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How to Conduct an Experiment Right & Not Hamper Your Development

How to Conduct an Experiment Right & Not Hamper Your Development

Reading Time: 4 minutes

Conducting experiments is not easy, but it can help your business to grow much faster! Unfortunately, hasty decisions and actions can not only delay the desired result but also harm your company. Thus, an unsuccessful experiment can disrupt the stability of the project, as well as cause discomfort to employees and spoil user experience. Check our guide, to avoid this kind of problems, and conduct experiments like a pro!

Step 1. Figure out a problem or gap

Before you start conducting an experiment you should ask yourself a simple, yet very important question: Why am I doing this? Experiments are good for you business, but they put a lot of pressure on development by complicating the code and business logic. So before you start spending any funds on the experiment you should know for sure why taking the risk.

We highly recommend figuring out a problem or gap area you are trying to improve first. This will not only help to keep idea generation focused, but will also increase the chances that the changes implemented will have any effect on your metrics and KPIs, which the golden calf of any business manager.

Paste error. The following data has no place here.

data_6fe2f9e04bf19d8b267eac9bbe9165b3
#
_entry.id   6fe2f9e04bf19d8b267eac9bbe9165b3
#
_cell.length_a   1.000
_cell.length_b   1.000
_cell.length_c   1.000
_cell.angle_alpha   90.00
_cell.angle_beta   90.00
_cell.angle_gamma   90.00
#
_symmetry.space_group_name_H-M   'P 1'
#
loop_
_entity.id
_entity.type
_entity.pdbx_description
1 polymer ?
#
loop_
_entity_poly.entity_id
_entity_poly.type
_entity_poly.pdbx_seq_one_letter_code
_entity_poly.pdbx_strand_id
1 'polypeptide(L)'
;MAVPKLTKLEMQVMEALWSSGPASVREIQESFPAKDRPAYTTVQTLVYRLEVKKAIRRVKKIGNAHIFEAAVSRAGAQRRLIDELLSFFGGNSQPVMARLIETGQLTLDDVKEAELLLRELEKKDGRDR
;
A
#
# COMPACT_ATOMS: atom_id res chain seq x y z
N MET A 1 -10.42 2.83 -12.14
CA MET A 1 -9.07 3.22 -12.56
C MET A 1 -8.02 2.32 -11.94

Example

We have an online store and 80% of customers add goods to the basket and never come back. Let’s think about how we can increase the incentive to finish the purchase and decrease the number of abandoned carts.

Step 2. Develop a hypothesis

Once you know the problem, it is time to brainstorm the solutions to solve it. Feel free to ask what all Team members think since different roles might look at the problem from the different angle, so great ideas might come from unexpected places. Besides, it increases the Team motivation greatly.

Once you have a list, think about a couple ideas that you like best. It is a good practice is to validate the ideas with the development Team to know how much effort it might take to implement a feature and whether there are any technical limitations. This will help you to prioritize the features right.

Example